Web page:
Tour operators linked to the cruise industry and port authorities highlighted in Montevideo today the cultural wealth and fluvial routes as potential of South America to boost cruise tourism.
This was expressed during his speech in one of the panels of the second and final day of the VI Regional Meeting of Cruises and River Nautical Tourism that takes place in the Uruguayan capital the executive director of the Southern Cone Ports Corporation, the Chilean Sebastián Montero.
Montero pointed out that although it is "almost a continent" with approximately 450 million inhabitants, South America is a region that is little exploited by cruise companies -it represents 2% of the industry- but it has a lot of potential to continue growing in that aspect , since its patrimonial wealth attracts visitors.
"One of the things that tourists like the most (…) is that in the region we have an incredible history, we have the Incas, we have the cultures of Easter Island in southern Chile and southern Argentina and we have it amount of world heritage, "he said.
In turn, Montero stressed that the area has "many things that other regions do not have" and that they make it ideal for river tourism, such as being free of terrorism, being safe and having "excellent logistical services" for the passengers and crew of the boats, as well as with a special route.
"Unlike many others (…) we are not a cement route, we are a nature and culture route with volcanoes, lakes, we have the most arid desert in the world here in northern Chile, we have glaciers in the south of Argentina and all this we have to value it and put it more in presence, "he said.
However, according to Montero, the problem in the region is the great distances, which involve basic routes of about 15 days and that therefore do not cover more than 5% of the market.
In this line, the Chilean pointed out that the tour operators and the authorities of the region must "unite", since the incursion of the new generations, such as the so-called "millennials", and the arrival of new ships will entail "great challenges" for cruise tourism.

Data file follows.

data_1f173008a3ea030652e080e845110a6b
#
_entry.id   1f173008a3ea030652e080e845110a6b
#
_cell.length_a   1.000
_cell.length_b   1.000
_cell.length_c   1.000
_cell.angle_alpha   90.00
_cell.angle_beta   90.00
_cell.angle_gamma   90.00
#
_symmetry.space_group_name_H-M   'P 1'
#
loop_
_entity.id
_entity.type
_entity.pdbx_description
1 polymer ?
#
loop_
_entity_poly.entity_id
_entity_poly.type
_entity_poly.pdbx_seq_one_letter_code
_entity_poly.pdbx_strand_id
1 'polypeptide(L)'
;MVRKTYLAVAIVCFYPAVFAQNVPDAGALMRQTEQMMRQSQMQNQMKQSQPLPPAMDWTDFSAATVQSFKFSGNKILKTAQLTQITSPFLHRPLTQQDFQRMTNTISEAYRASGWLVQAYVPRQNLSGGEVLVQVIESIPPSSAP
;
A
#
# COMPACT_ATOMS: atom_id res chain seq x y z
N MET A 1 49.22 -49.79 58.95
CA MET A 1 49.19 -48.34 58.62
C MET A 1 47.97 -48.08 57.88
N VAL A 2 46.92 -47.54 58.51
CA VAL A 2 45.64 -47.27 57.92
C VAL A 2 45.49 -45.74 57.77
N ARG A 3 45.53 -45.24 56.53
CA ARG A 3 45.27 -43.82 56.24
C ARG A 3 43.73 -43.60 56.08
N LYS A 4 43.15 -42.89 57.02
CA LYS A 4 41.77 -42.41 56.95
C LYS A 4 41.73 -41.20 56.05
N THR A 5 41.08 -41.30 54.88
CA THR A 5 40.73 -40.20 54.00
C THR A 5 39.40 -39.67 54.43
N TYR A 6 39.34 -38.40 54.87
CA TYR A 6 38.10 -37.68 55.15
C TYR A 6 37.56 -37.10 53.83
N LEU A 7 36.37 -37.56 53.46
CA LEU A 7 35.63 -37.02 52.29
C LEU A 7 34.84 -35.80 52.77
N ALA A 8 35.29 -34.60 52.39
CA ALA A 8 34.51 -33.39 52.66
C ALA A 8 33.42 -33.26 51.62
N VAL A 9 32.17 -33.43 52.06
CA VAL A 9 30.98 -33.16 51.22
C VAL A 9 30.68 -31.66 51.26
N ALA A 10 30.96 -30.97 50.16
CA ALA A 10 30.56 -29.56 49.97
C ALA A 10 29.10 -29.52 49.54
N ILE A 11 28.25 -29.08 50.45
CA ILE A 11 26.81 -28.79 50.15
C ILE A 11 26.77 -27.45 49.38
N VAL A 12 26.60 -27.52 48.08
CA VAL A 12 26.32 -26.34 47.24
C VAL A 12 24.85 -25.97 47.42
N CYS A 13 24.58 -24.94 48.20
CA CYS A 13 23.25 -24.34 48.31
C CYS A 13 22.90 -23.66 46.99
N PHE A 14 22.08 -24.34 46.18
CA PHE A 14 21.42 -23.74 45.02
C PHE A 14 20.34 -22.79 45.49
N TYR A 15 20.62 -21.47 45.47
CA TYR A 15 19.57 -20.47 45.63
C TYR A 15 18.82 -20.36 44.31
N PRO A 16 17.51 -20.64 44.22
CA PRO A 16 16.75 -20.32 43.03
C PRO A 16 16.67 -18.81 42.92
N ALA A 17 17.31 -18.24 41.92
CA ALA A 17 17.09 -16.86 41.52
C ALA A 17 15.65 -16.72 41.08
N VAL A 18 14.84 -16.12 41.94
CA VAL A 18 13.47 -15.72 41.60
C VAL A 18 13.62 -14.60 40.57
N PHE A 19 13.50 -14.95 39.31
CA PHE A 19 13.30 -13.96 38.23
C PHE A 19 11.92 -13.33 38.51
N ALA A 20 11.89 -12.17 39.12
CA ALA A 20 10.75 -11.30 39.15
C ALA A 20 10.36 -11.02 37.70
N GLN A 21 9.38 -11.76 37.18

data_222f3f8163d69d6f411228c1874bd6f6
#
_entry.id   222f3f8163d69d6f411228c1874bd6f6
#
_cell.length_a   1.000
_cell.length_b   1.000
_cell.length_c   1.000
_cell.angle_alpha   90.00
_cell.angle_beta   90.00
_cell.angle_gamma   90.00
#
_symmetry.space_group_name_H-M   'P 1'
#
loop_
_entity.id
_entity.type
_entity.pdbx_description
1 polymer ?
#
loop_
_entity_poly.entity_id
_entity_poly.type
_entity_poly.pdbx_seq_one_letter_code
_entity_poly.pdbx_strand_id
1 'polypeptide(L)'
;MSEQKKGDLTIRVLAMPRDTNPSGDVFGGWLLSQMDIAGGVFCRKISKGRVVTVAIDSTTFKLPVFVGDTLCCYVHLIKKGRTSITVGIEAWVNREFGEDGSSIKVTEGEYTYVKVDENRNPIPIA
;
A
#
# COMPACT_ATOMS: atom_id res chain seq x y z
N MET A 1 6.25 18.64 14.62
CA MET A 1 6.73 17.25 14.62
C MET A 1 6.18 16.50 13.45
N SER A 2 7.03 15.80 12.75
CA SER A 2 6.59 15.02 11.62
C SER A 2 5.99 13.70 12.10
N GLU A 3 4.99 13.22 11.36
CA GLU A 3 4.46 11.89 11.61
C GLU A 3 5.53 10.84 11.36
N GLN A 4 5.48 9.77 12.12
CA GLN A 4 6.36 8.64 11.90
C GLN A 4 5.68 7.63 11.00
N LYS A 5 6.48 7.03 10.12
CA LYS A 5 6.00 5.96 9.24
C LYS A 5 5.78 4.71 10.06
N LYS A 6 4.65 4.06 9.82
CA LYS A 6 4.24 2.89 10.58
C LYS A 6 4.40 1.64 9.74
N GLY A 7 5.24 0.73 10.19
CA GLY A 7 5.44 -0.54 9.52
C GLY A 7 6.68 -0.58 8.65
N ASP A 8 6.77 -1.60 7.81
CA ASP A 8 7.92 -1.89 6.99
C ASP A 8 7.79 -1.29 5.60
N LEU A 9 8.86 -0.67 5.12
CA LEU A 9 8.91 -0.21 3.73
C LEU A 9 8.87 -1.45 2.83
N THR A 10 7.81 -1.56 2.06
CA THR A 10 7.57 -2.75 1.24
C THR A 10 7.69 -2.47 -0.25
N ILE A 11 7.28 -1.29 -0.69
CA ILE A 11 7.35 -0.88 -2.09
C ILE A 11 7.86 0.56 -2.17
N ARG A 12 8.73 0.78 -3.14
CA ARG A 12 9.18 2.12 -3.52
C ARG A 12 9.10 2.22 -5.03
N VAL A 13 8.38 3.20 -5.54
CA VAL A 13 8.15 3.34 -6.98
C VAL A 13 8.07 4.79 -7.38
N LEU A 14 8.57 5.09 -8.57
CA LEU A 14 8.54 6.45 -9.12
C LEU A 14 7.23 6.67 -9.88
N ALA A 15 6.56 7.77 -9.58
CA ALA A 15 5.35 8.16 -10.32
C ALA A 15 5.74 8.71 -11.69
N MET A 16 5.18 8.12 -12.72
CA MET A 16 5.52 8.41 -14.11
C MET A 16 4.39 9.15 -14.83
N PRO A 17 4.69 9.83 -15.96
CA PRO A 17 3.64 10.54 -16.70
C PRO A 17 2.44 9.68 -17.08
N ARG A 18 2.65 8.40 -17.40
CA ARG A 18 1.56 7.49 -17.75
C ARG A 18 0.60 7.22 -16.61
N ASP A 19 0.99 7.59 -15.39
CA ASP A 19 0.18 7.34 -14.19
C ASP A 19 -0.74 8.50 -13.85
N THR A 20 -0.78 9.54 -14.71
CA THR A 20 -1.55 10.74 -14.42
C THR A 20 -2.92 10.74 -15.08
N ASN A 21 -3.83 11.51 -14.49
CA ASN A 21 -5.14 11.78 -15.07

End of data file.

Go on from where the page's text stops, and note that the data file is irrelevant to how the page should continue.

On the other hand, the head of port operations and government relations for South and Central America of the Royal Caribbean company, Bruna Milazzotto, pointed out that although the work is "never done" and there is always more to go, the region has made progress in his improvements to receive more ships.
In particular, Milazzotto highlighted the work of the Government of Buenos Aires, which in two years achieved through changes in port regulations and improvements in ports generate a growth of more than 50% in the arrival of cruise ships.
For his part, the assistant director of the Port of Miami (United States), Richard de Villiers, who participated in the meeting, pointed out that the port of the city is adapting to the needs of the industry through the construction of new terminals.
De Villiers said that one of them, the "Corona de Miami", which will be inaugurated these days, will be one of the largest cruise terminals in the hemisphere and will feature state-of-the-art technology and an outstanding aesthetic that will attract 5 million passengers. visitors who pass by there.
"Today, 5 million passengers pass through the Port of Miami and what we want to achieve (with the reforms) is to exceed 10 million per year," he said.
The VI Regional Encounter of Cruises and River Nautical Tourism had the participation of authorities and representatives of the nautical and fluvial tourism sector from Argentina, Brazil, Chile, the United States and Uruguay.